The bulging pockets of the Utah State Bar may be used to match a businessman's offer that would "enhance the dignity" of the state's newest courthouse.

Dubbed by some lawmakers as another Taj Mahal, the Scott M. Matheson Courthouse in Salt Lake City will cost $70 million when it is completed next January. But others, including state architects and some big-name attorneys, feel the building is too spartan. They are seeking as much as $500,000 in donations from bar members.The cash would be matched dollar-to-dollar by Utah businessman Ian Cumming and pay for extras such as granite, instead of concrete, steps on the front of the new building.

Supporters say the building is functional but needs the extra money to add a touch of permanence and class. The donations could also pay for additional lighting, "classic" courtroom benches for public seating, flagpoles, enhanced stile and rail doors and limestone tile on the floors of the courthouse's rotunda.

However, accepting private donations for the complex raises legal and ethical concerns.

In a memo to State Court Administrator Daniel J. Becker, Brent Johnson, counsel for the Administrative Office of the Courts, said legal issues are easily resolved but that ethical issues linger.

Individual judges are prohibited from receiving gifts, Johnson noted. Donations to the courts complex could be construed as gifts to judges.

"In order to avoid this problem, donations should not be used to benefit any single judge over other judges, and, preferably, gifts should not be identified by donor."

Donors should be "generally" recognized, Johnson told the Deseret News Friday, but he hopes that no names would be made public.

"Anytime you have names of large potential donors going around, you have to be concerned," Johnson said.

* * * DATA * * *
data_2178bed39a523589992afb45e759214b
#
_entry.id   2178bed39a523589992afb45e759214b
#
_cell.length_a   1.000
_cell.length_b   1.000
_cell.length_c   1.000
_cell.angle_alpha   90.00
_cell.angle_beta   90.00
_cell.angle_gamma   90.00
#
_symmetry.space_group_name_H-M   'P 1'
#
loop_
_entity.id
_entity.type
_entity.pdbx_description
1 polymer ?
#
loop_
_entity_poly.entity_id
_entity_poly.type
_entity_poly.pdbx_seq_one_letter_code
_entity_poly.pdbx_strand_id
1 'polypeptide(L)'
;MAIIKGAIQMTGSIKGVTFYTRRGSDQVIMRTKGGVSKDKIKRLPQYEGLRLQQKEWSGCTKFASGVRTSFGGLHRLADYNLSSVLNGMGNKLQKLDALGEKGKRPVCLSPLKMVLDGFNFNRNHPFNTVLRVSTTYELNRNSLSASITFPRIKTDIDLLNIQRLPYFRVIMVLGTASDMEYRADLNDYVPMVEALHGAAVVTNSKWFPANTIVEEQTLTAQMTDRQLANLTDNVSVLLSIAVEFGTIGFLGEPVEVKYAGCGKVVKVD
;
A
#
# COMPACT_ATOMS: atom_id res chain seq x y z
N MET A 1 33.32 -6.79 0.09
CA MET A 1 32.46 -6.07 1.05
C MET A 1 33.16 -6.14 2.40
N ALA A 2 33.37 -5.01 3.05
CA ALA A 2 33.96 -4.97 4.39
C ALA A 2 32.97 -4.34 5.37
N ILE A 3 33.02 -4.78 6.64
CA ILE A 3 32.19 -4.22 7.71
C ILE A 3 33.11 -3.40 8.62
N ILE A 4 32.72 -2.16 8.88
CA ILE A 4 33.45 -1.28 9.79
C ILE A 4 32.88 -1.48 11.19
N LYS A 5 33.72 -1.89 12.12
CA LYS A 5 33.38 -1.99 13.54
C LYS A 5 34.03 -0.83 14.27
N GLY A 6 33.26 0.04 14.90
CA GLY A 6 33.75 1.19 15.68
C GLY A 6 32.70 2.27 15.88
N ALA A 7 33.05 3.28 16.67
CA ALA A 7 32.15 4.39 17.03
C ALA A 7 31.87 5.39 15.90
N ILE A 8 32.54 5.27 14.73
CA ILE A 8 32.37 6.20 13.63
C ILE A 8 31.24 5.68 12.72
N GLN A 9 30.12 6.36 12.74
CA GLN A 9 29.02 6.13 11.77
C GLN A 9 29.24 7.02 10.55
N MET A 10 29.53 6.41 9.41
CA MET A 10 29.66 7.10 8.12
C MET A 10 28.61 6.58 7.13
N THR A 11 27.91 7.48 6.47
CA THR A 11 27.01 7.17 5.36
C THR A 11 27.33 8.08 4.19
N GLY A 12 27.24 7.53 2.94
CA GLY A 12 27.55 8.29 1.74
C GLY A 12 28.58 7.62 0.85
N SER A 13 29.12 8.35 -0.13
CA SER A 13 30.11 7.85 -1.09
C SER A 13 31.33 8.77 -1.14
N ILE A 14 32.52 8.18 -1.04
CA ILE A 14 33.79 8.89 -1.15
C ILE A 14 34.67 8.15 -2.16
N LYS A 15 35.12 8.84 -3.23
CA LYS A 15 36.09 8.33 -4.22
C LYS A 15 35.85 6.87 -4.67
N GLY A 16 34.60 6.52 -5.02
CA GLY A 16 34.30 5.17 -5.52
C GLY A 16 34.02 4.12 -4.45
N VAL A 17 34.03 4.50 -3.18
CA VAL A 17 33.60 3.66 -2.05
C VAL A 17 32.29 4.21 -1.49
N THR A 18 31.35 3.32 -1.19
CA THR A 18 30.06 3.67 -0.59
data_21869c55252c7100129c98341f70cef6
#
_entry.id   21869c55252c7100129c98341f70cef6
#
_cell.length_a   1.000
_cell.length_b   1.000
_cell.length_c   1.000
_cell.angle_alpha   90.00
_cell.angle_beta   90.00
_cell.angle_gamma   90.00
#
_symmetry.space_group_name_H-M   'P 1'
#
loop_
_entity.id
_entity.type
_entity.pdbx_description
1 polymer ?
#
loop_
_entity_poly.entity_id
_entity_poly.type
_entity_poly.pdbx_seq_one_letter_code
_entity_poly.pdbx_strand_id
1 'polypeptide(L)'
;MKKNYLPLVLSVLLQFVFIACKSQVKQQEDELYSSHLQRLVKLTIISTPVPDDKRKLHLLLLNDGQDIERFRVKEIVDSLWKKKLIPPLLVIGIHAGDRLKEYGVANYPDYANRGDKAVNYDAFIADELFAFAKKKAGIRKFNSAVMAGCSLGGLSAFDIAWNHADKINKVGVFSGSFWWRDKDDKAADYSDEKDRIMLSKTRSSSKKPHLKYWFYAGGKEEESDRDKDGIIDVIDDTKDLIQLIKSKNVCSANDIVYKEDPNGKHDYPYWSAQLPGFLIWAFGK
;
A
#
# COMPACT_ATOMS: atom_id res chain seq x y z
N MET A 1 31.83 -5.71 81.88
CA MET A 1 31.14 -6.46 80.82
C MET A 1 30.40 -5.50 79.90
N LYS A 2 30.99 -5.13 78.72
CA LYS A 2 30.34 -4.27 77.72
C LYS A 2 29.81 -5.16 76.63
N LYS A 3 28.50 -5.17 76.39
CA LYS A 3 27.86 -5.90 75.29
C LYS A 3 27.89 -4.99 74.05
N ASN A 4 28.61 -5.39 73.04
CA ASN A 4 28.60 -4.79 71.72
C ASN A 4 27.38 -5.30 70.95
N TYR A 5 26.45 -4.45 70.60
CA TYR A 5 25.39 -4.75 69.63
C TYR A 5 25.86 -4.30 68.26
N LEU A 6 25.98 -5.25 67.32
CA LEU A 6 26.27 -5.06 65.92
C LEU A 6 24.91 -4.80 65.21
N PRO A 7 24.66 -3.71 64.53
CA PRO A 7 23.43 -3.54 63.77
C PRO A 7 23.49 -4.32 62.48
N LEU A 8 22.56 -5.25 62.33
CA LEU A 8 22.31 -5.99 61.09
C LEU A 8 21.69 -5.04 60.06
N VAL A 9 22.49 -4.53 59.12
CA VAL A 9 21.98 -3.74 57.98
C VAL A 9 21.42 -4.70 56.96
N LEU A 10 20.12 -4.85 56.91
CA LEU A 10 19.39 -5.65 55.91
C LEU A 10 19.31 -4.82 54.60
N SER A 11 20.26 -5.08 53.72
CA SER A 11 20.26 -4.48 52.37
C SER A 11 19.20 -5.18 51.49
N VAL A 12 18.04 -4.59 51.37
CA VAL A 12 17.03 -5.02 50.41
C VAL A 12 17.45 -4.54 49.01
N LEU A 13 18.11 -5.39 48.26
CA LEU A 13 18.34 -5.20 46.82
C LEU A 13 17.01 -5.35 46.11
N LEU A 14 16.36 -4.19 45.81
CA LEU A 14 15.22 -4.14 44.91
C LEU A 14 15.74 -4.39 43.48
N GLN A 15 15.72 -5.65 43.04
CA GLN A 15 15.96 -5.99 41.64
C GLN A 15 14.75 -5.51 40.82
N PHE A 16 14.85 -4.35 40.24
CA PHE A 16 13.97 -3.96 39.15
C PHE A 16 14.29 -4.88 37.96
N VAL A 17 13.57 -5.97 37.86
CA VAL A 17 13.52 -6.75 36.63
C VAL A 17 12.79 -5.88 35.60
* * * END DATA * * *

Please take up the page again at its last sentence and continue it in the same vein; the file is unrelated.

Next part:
That comes as a bit of a surprise to bar President Steven M. Kaufman, who with bar commissioners meeting here, is freely discussing Cumming's offer.

"No one ever told us we had to keep his name hush-hush. The question of judicial influence has really been a non-issue. I don't think (Cumming) is doing this to seek any sort of judicial kindness.

"There's a larger question here that overshadows what people think. Individuals who are wealthy want to give back to the community. And I think that's all he wants to do," Kaufman said.

Cumming has already donated $10,000 and may match up to $500,000, bar Commissioner Fran Wikstrom said. Noted civil attorneys Randy Dryer and Jim Clegg are leading the efforts to persuade the bar to match Cumming's dollar-to-dollar offer. One possible plan is for the bar to commit all or part of a current $100,000 budget surplus, which was generated from a dues increase seven years ago.

Bar members could choose to "opt-out" of participating in the donation with a letter or phone call to commissioners. If they did participate, their pro-rated share, which totals about $16, would offset their dues the following year, the plan goes.

The problem is that mandatory increase in 1990, from $225 to $350 annually, still irks many Utah lawyers because it was used to pay for the bar's Law and Justice Center near downtown Salt Lake City - a building many attorneys never set foot inside.

"I think you're going to have a variety of members from a variety of places off the Wasatch Front say, `You've got to be kidding!' " said commissioner Craig Snyder. He noted the bar commission has refused in the past to donate members' money to public buildings and ought to stick by that policy.

Commissioner John Florez, who represents the public-at-large, reflected a view that has dogged building supporters from the beginning and will probably be enough reason for many bar members to refuse to meet Cumming halfway.

"I think the whole . . . thing is a profanity, a bait and switch thing. They raised (court) filing fees to build it, saying a new building would benefit the public. But it's really just for the convenience of the professionals who use it," Florez said.

Commissioner Scott Daniels disagreed with both views. "Public buildings, especially courthouses, should convey dignity," he said.

The commission, composed of 10 attorneys and two members of the public-at-large, did not vote on the question Thursday and plan to revisit it during their April meeting.

Utah Supreme Court Chief Justice Michael D. Zimmerman said he hopes his fellow attorneys statewide will give serious thought to Cumming's offer.